Traditionally, bodybuilding is portrayed as a highly individualistic, male-dominated sport but one group of women has decided to challenge that notion and form a female-dominated bodybuilding team.
Kelly Worthey, Haley Allen-Bradbury, Amber Holmes, Kristi Webb and her husband Richard make up the bodybuilding team at Lake Hamilton Health and Fitness.
“All of us were already competing. We clearly all had the same interest and just decided that we wanted to represent something more than just ourselves,” said Allen-Bradbury.
They began developing meal plans, workout routines and offering support to one another during peak week as a unit in the spring after gym owner Jack Bailey opted to sponsor the team. From then on, each of them has competed in competitions as representatives of Hot Springs and a few even bringing home medals.
According to Worthey, competing in the sport comes with a hefty price tag. Travel expenses, registration fees, gym memberships and the like quickly add up. Luckily, the
team’s sponsor covers the bulk of the team’s expenses, allowing the athletes to focus on sculpting their bodies and perfect their physique.
The women all come from different lifestyles and backgrounds. One team member is a mother to three while another works as a cosmetologist. Despite their differences, they are united by the thrill of being on stage and the burn felt after an intense workout.
“(Bodybuilding) kind of broke me out of my shell, really. It’s addictive. Once you get started, you immediately want to begin training for another,” said Webb.
Weeks before each show, they will amp up their diet and workouts to begin preparations for the stage. The length of time spent preparing varies from person to person and can last anywhere between 12 and 25 weeks.
During this time they spend anywhere between 15 and 20 hours working on fitness each week. Their days begin early, with a run before breakfast, and ends with them preparing for the next day’s meals. On average, they are supposed to eat between six to eight meals a day and drink a gallon of water, Holmes said.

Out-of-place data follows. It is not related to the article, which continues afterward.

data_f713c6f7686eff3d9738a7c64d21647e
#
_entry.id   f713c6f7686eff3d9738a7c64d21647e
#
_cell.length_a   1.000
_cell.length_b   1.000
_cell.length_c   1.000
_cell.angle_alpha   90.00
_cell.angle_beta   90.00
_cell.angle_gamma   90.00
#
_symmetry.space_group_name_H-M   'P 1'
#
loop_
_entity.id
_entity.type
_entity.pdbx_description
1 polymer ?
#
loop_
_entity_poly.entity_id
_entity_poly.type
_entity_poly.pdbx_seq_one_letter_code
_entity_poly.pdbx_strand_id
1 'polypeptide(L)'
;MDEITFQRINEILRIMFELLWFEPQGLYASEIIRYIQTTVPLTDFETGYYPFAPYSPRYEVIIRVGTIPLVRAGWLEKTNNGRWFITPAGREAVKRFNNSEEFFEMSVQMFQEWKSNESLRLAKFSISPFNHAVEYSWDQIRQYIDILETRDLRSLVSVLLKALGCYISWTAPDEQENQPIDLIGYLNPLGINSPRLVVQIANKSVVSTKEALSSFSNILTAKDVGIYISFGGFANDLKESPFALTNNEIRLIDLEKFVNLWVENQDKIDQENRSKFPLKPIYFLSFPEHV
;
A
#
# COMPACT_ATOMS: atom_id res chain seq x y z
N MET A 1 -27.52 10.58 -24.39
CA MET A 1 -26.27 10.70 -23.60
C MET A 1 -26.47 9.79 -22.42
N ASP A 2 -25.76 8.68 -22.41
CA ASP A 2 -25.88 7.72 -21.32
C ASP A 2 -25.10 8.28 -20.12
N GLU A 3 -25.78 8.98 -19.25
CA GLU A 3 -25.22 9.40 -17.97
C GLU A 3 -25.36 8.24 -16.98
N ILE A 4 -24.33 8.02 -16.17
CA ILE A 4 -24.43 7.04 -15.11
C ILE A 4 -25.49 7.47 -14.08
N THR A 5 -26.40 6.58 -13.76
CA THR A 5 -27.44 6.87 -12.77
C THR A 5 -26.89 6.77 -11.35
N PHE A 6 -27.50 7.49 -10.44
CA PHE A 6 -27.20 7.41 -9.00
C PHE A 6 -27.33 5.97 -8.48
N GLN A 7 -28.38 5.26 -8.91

The strict, low-fat diet paired with high levels of cardiovascular and strength training allows these women to sculpt their bodies into chiseled figures of femininity. However, the preparation for a show-ready appearance is not very pleasant, Allen-Bradbury said.
“I personally don’t agree with doing more than a couple of shows a year because it’s not good for your body because the last four weeks of your prep in your body is in a deficient for so long. It’s very unhealthy,” she said.
However, the strain put on the body is not enough to keep these women off the stage and out of the gym. The format of the sport allows them to choose how many times they compete each year, but the summer months remain highly popular among many bodybuilders.
Although the process can put a strain on the body, the women work hard to supplement their diets and workouts naturally with vitamins and recovery tactics. Holmes noted that muscle recovery is vital to their progress, otherwise, the results would not be as prominent.
The majority of the team began competing within the last two years and some team members are already bringing home medals from competitions. Each woman competes in the bikini portion of the competition and a few of the team members also compete in their height categories and women’s physique.
“Competing is something else. It’s almost indescribable. You know you work hard for months for just a few moments on stage. Really, it’s just about enjoying it and being around others you know have done what you’re doing,” said Worthey.
One thing they all agree on is how empowering the sport makes them feel. Despite the fact that each woman already had a solid workout regimen and remained very health-conscience, the sport made them realize they could dive further into fitness and reach goals they once thought unobtainable, Holmes said.
“It gave me the biggest drive and my motivation was through the roof. I felt like when I walked in the gym I had a job and a purpose. I had to get it done.”
“Everything that I’ve been doing all these years finally has a purpose because now I’m going to have a goal. I’m going to step on stage,” said Allen-Bradbury.
The team’s goal for the next season varies from team member to team member, but encouraging people to take an active role in their fitness journeys, disproving the myths that surround the sport and bringing home more medals appears as a consistent desire throughout the team.
“Bikini competing is very, very feminine. People want to say your muscles are ugly or your muscles are this or that, but it simply is not true.
“Bodybuilding can still be feminine. It doesn’t have to be a manly sport,” said Worthey.